London-based trio Cheap Meat aren’t wasting time. Having recently signed to Hassle Records and after releasing first single ‘Sweetness Take Me Back’, they’ve soon returned with debut EP ‘The Parts That Show’. “We’ve recorded four songs,” guitarist and singer Ross Drummond explains, “and then we’re going to go back in [to the studio] during the summer and record some more. We’ll have singles to release while we do it, so we can keep some momentum for when an album comes out.”
As for the time frame, he continues: “It just depends how well things go with the EP coming out. We’re still relatively unknown so it’s a bit more of a slog to try to build a fan base for anyone to give a shit, because once it’s out, it’s out, you know what I mean? You can only get to the top of the mountain once ’til you have to come back down again. I’ve got so many songs I’ve written to craft and set up this perfect kind of first album. I know I want it to have ten songs on it, but it’s like, what ten songs?”
Making an impression is important, of course; but sometimes a hand from some friends can help. Earlier this year the band supported the inimitable Bob Mould at Brooklyn Bowl in London. “That was fucking bizarre, we got put forward for it along with I imagine hundreds of bands and he picked us! We have a booking agent but it didn’t come by them, it came through a friend who works [at the venue], he put us forward.”
Retelling the occasion with sheer joy, he continues: “We arrived and he was like, ‘Hi, I’m Bob’, and we’re like ‘Yeah, no fucking shit!’ He was like, ‘I heard a lot of bands and I heard you guys, I thought you were really great and I’m looking forward to seeing your set tonight. I’m now going to bowl and then I’m gonna sound check.’ And we just watched Bob Mould bowl for like half an hour.”
Referring back to the struggles for new bands with the inundation of fellow aspiring creatives, those moments proved particularly encouraging for the band. “It’s weird, we have a hard time to fit in the scene or whatever, it’s like where do I fit, who are we like? We’re kind of poppy, but then you get someone like Bob Mould who tells you you write good songs and then it doesn’t fucking matter!”
Initially starting as a duo, a plan Ross believed foolproof, it was soon thwarted by another band. “We recorded the EP originally as a two piece and added bass afterwards, because originally we thought that if we were a two piece then it’d be cheap to do and we thought we were super fucking original. I remember we went to rehearsal one night and Matt [Rebeiro, drums] was like, ‘Oh have you heard this band called Royal Blood?’ I was like, well we’re fucked now then. That’s that done. There hadn’t been a two piece in a while and then all of a sudden every fucker’s in a two piece.”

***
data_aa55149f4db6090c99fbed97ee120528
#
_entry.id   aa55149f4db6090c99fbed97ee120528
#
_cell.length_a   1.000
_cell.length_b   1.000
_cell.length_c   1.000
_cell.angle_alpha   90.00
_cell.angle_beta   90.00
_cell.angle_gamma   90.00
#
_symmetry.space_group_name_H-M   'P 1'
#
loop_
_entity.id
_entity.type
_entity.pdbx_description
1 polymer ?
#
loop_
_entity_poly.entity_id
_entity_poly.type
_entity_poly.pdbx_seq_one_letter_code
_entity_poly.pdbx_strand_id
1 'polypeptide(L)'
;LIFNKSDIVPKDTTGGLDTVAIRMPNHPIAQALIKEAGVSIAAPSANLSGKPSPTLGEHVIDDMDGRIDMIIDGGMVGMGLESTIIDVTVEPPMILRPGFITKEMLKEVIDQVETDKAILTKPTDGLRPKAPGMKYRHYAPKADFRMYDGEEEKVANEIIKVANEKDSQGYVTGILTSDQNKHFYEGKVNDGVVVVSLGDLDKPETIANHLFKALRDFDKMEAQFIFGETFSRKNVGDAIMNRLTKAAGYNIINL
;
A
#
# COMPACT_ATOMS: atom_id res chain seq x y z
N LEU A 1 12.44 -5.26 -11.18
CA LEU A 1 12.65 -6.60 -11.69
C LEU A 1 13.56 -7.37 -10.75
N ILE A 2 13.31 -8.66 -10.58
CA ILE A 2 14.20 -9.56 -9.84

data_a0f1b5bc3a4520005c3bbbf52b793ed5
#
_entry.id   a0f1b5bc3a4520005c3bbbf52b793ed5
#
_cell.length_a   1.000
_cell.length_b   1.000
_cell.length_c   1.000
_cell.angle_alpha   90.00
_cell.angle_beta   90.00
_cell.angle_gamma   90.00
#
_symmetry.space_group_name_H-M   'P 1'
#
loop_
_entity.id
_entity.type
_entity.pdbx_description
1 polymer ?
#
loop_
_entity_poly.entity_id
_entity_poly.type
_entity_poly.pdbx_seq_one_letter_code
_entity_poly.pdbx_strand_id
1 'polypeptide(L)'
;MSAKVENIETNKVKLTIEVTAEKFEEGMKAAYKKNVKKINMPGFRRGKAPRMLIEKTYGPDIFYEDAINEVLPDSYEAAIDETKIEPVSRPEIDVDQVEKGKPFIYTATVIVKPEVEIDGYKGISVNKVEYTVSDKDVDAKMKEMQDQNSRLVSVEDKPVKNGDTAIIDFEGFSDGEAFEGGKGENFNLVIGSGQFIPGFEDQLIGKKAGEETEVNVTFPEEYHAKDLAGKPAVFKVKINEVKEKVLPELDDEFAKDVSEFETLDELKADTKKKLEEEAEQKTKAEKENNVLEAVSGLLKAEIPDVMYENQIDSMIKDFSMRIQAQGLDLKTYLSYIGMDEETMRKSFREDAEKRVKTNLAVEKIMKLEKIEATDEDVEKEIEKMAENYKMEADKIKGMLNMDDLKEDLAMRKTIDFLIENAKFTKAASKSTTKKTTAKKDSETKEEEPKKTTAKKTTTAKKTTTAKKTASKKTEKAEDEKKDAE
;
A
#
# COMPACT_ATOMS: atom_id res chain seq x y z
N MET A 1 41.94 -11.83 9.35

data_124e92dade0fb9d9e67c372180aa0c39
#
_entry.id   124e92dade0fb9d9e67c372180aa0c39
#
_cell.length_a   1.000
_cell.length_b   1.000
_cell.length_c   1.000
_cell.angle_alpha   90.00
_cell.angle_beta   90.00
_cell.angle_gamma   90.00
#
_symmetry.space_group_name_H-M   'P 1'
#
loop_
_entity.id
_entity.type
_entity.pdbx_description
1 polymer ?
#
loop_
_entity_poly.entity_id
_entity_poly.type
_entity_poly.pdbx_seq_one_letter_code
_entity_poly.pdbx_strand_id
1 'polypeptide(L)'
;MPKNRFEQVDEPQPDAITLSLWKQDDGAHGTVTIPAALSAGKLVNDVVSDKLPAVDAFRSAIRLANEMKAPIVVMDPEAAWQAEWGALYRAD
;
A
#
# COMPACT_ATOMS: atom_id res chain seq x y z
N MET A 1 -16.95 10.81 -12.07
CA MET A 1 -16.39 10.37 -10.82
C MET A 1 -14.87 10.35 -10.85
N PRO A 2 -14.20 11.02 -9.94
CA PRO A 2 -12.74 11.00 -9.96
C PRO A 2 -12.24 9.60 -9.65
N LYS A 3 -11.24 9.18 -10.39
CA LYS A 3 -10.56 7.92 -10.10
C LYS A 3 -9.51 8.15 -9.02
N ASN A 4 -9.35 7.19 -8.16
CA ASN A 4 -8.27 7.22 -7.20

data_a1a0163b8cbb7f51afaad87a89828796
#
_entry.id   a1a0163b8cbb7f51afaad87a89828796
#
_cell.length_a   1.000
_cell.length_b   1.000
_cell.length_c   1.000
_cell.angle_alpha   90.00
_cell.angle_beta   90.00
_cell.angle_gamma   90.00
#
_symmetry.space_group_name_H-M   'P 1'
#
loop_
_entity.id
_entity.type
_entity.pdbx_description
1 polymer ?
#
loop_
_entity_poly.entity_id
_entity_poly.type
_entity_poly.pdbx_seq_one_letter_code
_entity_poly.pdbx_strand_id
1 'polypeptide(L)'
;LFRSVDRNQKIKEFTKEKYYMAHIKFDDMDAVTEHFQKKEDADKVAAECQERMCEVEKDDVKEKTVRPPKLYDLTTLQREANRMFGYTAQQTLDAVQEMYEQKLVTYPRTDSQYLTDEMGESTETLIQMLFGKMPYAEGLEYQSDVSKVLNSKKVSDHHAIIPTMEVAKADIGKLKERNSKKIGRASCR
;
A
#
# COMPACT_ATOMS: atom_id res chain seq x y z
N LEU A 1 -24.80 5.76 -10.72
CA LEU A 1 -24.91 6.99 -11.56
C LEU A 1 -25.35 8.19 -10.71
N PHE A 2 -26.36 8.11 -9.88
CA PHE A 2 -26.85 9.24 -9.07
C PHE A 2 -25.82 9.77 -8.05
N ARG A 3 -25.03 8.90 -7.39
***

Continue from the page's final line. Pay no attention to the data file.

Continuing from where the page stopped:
The third dimension was added with a simple online ad. “Pete [Hakola] our bass player is from Finland, we found him on Gumtree. It was him and a fridge freezer,” Ross explains laughing. The addition of Pete was pivotal in forming the powerful and melodic sound that makes Cheap Meat so pleasing. “When it came to us playing live I was trying to have this massive wall of guitar and if you come to our show you’ll hopefully hear that, it’s pretty fucking rad. Pete and I spent a lot of time on our guitar and bass tone to get that proper like power trio, I felt like it was kind of missing.”
Of course, no band can truly get going without a good live show, something that Ross is a major advocate of – including utilising their mutual love of wrestling. “We’ve been coming up with different songs to come onstage with. I think when we go onstage on tour we’re going to come on to Stone Cold’s theme tune or The Rock’s theme. Matt’s got an Octapad with triggers and he’s finding all wrestling one-liners to trigger in between songs and shit.”
Continuing his explanation of their live mentality, he says: “When we play live we don’t really take ourselves very seriously, there are so many fucking poser bands. I care about the songs but when we play or go to shows I always want the band to look like they’re having fun. So many bands just kind of like, play. When I was growing up and seeing bands playing and looking like they’re having fun or just connecting with the crowd, to have that dynamic, makes you want to be in a band. It makes you want to go out and play guitar, and when we play live that’s what we want to do.”
“When we play live, Matt and I have this bad double act,” he adds, “Pete’s just this stone cold, one liner dude, but Matt has a mic and he just talks shit all the time and it fucking winds me up.” It’s clear from the jubilance in his voice that there is a clear chemistry between the two that can’t be faked, everything is completely genuine. “So I just call him out on it constantly. Matt thinks he’s stuck in like the [Blink 182 live album] ‘Mark, Tom & Travis Show’, he went to that school of stage banter and I’m just like ‘shut the fuck up!’ It works really well, we have a good dynamic.”
Taken from the April issue of Upset – order your copy here.
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